If the change in par value and the reduction in quota were carried out, a “creditor” member would be in the same position as if it had not opted out of the uniform proportionate devaluation, with the important exception that it would suffer no reduction in the value of its gold tranche. The member’s gold tranche after these changes and the gold returned to it under Article III, Section 4(b),58 would equal in gold value its gold tranche before the changes. For example, suppose the member’s quota is $100 million and the Fund’s holdings of the member’s currency are $50 million before the devaluation. After the devaluation and a later reduction in quota of 50 per cent, the calculation in old dollars would be as follows: An amount equivalent to $50 million must be returned to the member, but only $12.5 million could be returned in currency so as to avoid reducing the Fund’s holdings below 75 per cent of the new quota. Therefore, $37.5 million would be returned in gold. This amount of gold plus the new gold tranche of $12.5 million would equal the former gold tranche of $50 million.

Although it is true that a member could prevent a reduction in the value of its gold tranche by opting out of a uniform proportionate devaluation accompanied by a waiver, if enough members with large gold tranches did this and then reduced their quotas, the result could be a reduction of the Fund’s resources below the total of quotas because of the payments of gold and currency that the Fund would have to make under Article III, Section 4(b), and the consequent decline on the asset side of the balance sheet. Even if these members did not reduce their quotas, the effect of opting out could still lead to a reduction in the liquidity of the Fund because of the relative increase on the liability side of the balance sheet. This increase in liabilities could occur whether or not their currencies were devalued. The implication of this analysis is that if the Fund were disposed to decide that there should be a uniform proportionate devaluation and a waiver of adjustment, it would be most unlikely to take such a decision without being confident that all, or perhaps most, of the members with large gold tranches would not opt out. This might well be the Fund’s attitude even apart from the financial considerations that have been discussed.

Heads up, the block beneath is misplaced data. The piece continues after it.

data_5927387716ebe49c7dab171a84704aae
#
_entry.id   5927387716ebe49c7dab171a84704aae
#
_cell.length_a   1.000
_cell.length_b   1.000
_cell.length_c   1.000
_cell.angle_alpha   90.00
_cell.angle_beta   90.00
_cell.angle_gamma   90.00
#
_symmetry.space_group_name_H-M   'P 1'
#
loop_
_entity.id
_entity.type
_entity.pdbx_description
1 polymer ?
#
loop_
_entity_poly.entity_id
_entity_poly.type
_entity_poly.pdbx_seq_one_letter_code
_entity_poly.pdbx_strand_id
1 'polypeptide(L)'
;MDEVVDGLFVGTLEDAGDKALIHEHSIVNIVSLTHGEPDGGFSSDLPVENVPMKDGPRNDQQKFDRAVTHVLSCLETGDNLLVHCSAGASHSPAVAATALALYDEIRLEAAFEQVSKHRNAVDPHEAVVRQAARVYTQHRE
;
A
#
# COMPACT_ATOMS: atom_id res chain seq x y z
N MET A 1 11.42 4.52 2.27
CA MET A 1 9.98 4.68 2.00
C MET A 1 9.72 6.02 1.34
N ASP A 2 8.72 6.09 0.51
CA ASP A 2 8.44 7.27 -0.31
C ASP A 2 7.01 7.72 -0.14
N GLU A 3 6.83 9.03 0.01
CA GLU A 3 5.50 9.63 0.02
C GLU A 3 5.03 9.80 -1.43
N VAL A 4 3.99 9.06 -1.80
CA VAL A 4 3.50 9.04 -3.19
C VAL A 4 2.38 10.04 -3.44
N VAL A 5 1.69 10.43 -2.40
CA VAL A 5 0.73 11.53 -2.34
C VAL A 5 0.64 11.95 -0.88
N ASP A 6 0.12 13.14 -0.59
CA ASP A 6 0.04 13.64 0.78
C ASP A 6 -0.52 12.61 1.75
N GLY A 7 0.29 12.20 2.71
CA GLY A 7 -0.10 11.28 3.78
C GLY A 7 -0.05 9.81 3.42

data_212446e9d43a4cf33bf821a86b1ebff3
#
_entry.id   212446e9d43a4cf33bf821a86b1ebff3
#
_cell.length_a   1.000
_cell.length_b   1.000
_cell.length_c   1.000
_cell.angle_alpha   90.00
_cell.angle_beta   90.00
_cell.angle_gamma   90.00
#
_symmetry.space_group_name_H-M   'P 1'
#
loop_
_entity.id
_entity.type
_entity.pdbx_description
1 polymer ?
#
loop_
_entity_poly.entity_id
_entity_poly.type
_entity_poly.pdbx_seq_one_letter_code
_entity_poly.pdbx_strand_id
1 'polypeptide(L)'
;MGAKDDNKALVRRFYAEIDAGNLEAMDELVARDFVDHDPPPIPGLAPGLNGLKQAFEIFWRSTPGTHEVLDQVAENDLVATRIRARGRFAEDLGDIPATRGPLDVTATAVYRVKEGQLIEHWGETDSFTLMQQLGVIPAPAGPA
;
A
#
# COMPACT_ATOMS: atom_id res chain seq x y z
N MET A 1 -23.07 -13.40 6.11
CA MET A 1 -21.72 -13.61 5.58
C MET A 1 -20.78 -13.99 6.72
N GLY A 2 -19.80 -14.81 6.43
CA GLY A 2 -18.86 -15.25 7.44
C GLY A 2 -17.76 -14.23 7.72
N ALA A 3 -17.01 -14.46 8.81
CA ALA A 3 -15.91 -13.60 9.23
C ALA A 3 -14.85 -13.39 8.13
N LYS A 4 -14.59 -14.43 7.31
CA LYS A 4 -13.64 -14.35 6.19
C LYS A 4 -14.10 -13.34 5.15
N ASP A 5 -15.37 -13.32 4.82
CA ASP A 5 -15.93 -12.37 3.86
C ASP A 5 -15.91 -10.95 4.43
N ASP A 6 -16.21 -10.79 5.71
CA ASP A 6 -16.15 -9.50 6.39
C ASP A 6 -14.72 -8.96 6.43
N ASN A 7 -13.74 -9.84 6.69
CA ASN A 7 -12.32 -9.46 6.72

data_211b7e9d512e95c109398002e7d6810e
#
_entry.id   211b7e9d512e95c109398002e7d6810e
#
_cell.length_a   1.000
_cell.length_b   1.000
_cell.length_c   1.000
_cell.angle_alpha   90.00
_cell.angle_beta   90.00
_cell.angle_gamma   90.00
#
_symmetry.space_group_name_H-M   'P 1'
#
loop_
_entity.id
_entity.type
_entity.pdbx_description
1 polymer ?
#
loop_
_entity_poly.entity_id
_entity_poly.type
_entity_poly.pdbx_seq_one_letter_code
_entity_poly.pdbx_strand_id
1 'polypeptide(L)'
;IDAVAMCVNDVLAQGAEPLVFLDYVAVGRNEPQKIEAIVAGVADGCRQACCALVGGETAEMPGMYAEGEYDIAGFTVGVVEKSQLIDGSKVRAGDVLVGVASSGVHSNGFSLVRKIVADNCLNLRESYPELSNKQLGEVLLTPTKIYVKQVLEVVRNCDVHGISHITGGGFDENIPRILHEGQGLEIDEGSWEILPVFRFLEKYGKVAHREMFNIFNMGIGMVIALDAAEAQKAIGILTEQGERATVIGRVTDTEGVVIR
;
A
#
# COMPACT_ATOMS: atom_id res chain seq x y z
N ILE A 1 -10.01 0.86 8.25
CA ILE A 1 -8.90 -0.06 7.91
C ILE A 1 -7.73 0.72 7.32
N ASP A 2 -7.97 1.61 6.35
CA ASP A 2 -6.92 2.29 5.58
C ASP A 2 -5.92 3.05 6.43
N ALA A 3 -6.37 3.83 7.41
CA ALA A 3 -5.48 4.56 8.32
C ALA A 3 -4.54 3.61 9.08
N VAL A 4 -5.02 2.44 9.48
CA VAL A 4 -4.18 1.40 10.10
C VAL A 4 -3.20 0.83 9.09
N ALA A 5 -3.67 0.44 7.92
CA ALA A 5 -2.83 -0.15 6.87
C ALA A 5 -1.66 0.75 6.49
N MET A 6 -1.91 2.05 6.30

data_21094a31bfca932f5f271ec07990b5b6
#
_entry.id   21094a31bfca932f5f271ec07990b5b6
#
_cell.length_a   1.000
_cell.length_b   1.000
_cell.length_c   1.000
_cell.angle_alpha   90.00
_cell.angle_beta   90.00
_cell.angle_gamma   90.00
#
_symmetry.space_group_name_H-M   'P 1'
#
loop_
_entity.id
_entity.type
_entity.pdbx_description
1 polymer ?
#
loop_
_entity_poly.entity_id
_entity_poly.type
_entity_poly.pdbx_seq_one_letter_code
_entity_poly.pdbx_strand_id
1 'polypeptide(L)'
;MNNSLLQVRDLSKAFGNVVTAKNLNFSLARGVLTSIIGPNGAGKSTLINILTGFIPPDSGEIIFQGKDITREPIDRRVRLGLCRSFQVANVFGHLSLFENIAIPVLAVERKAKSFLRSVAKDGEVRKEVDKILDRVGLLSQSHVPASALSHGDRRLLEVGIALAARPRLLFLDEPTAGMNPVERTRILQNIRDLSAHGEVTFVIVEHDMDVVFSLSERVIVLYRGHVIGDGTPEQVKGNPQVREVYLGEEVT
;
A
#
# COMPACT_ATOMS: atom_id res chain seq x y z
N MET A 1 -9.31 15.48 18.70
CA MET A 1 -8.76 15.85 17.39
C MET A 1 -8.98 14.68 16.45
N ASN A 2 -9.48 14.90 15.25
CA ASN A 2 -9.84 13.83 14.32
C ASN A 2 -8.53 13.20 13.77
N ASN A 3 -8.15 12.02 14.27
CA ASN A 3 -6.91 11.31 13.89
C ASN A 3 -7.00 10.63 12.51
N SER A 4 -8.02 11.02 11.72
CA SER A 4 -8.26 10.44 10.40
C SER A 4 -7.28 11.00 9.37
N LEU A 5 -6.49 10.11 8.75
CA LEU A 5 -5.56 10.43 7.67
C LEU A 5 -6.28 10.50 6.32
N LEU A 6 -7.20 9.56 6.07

Finally, the point should be made that opting out has been discussed in terms of the dissatisfaction of a member with the reduction in the gold value of its gold tranche because of a waiver under Article IV, Section 8(d). It must be recognized, however, that a member might feel impelled to opt out of a uniform proportionate devaluation for other reasons. It might feel that it did not need to devalue its currency, and this might be more likely if the proportion of the uniform proportionate devaluation were much smaller than the one used for illustrative purposes in this pamphlet. Again, a member might consider that the proportion of the uniform devaluation was not appropriate for its currency and that a larger or smaller change should be made for its currency. All that need be said of these possibilities is that although the motive for opting out would be different, the effects on the liquidity of the Fund would be similar to those already described.